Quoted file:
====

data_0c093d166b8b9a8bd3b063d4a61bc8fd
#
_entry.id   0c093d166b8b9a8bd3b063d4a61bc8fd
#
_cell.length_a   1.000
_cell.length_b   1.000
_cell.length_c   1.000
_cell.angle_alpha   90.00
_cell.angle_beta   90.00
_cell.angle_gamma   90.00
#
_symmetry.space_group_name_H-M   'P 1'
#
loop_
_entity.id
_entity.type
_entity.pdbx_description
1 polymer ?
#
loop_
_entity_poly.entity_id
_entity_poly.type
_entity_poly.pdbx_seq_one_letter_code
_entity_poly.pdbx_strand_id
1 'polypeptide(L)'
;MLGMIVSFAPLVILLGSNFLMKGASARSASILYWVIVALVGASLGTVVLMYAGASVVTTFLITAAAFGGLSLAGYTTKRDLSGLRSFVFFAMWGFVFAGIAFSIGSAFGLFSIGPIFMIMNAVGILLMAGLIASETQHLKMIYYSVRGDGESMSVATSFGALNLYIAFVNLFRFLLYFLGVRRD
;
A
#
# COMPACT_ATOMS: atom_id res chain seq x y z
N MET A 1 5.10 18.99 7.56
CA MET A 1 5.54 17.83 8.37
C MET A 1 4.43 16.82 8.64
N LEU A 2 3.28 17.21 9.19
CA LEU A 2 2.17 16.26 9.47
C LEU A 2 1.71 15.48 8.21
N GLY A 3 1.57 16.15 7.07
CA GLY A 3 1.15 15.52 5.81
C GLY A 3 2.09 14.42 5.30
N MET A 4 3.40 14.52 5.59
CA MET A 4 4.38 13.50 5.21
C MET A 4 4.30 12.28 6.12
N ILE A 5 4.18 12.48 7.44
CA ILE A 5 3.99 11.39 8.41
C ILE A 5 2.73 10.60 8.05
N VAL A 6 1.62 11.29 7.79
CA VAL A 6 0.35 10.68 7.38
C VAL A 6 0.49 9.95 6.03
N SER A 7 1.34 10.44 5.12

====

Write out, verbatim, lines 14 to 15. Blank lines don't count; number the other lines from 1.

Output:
loop_
_entity.id